“As engineers in uniform, you have to perform the dual role of being good engineers and equally good soldiers. You face the formidable task of providing the Indian Armed Forces with the technical know-how and skills required by them to fulfill their assigned task of ensuring the security of the nation and millions of our people,” said Mukherjee.

The prestigious Gold Medals in Civil Engineering Discipline were awarded to Lieutenant Colonel Rohit Oberoi of M Tech – 04, Captain Vijay Kumar Yadav of EODE-114 and Lieutenant Manish Kumar of TES-27 for standing first in the order of merit in their respective courses.

UPSC Civil Services prelims 2017: Paper difficult than last year, fewer questions from current affairs

UPSC Civil Services preliminary examination was held today. Since the past few years UPSC has been moving towards factual instead of conceptual questions and towards more and more current affairs than static portion in the preliminary examination. Although that trend is there to stay, but unlike last year, there were no more disproportionately large number of current affairs and factual questions.

UPSC has renewed its focus on conceptual and applied questions this year. Also, the questions were such that they tested one’s knowledge across varied dimensions and asked one to dig in one’s memory to cull out relevant information. As per Atul Roy of Gradeup (online tutorials), the paper was significantly more difficult than last year and that is going to affect the cut-off too.

As usual the UPSC preliminary threw many surprises and many people who went in the exam hall expecting a set pattern were in for a shock. The paper seemed very easy at first glance, but options were very close plus in some questions and in some questions very specific details were asked. As usual UPSC asked tricky questions which not only tested conceptual understanding but also factual information.

And that makes prelims a roll of dice for many. Many students who had mugged up current affairs modules were stumped as there were far fewer questions from current affairs as compared to last year. It also highlights the fact that clearing the UPSC CSE prelims requires not only extensive reading, but also an eye for detail.

UPSC also gave a cold shoulder to some of the sections like General Science.

Section-wise analysis:

Environment: The focus on environment is still there with 15 questions in total. Most of the questions revolved around current affairs especially those which have potential public health and environmental impact. So, environmental news becomes an important source of reference for aspirants.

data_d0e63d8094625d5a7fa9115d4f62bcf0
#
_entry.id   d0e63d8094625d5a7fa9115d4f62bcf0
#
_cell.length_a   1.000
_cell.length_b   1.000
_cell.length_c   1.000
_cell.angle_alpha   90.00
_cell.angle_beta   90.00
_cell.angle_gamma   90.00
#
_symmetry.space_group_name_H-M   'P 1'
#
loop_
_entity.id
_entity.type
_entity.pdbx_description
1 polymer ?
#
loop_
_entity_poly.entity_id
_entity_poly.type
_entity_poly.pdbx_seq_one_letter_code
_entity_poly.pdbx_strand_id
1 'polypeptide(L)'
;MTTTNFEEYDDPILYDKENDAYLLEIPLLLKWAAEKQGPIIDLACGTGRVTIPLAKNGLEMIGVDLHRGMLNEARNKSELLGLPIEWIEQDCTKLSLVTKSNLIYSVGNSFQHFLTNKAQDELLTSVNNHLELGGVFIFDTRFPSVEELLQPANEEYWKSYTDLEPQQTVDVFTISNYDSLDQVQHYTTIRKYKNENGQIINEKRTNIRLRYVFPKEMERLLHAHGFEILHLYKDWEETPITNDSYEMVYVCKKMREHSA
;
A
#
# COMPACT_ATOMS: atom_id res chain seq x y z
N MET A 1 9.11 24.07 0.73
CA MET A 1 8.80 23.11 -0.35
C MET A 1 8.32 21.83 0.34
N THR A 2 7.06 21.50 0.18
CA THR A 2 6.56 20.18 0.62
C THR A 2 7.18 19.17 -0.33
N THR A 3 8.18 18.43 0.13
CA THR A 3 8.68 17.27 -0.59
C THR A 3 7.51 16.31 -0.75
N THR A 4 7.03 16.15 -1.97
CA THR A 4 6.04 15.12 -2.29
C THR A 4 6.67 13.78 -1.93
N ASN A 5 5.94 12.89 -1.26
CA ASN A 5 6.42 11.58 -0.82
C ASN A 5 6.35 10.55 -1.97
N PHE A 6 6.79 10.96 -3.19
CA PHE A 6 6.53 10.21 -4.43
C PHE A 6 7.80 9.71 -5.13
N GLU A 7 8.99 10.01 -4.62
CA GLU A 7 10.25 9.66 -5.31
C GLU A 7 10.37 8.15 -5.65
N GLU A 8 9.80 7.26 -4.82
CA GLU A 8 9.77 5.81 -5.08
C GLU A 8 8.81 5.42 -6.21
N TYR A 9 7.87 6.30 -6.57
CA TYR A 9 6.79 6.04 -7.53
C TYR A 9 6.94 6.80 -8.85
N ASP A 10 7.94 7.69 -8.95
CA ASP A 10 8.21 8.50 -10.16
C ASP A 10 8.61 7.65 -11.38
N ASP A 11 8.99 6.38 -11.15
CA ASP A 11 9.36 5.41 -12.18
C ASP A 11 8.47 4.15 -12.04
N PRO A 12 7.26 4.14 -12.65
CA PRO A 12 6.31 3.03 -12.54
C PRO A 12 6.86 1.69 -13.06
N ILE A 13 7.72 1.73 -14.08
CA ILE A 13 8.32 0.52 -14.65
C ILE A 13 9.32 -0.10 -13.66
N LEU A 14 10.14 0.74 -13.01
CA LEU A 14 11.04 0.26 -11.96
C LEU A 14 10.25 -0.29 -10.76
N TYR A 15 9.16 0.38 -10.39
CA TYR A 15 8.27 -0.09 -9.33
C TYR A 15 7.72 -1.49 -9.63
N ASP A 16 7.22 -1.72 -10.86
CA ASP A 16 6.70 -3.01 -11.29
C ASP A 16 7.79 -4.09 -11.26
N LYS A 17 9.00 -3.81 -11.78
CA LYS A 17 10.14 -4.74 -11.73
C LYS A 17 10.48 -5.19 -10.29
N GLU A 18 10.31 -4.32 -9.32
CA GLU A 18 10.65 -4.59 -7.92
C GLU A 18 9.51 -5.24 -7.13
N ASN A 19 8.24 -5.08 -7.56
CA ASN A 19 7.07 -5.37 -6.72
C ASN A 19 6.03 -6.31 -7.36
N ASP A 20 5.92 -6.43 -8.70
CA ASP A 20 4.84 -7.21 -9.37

History & Art & Culture: History was more on the usual lines. There were 6 questions from Modern History and 6 from Ancient History & Art & Culture. The history portion (ancient and modern) was largely factual and less of conceptual. In comparison to Modern History the ancient portion was not so difficult in general since they were mostly factual, however, art and culture was covered largely which has always been very diverse. Also, UPSC has a penchant for picking anything from anywhere in art and culture and that makes this section very difficult to prepare. The best bet is to read NCERTs well and understanding art and culture with an eye for facts.

upsc, upsc answer keys 2017, upsc prelims analysis, In Geography, around 70 per cent of the questions revolve around maps. Hence, it is pretty easy for anyone who is well-cognisant with the world and India map. However, some of these questions are tricky and can fool aspirants if not thought out properly. The other miniscule number of questions from this section are from predictable and traditional geography topics like monsoon and irrigation in agriculture. Very little of physical geography was asked this time.

Economy: The questions on economy were mostly factual and related to current affairs. In all there were around 7-8 questions from economy. Also, the weightage has not changed from last year. Economics questions were not easy. Unlike previous years questions, this year’s questions were not conceptual but factual too. As expected, UPSC asked current affairs of 2012-2016 in economics.

Science & Technology: There were only 4 questions from General Science and they were application based. The questions from tech were mostly Current Affairs based and overlapped with Environment & Biodiversity. Overall this section has lost its favour with UPSC and we believe that there is no need to prepare for General Science separately anymore. For Technology, thorough grip on Current Affairs would save the day.

Polity: 22 Questions were asked from Polity. And this as the most scoring section because most of the questions were direct. Some of the questions which were conceptual were not that difficult if one understands the basics of Polity well. So here the NCERTs become important to understand the basic philosophy of the Indian Polity and Constitutional Structure. For anyone to have a decent chance at clearing this year’s prelims, this was the section to bank upon.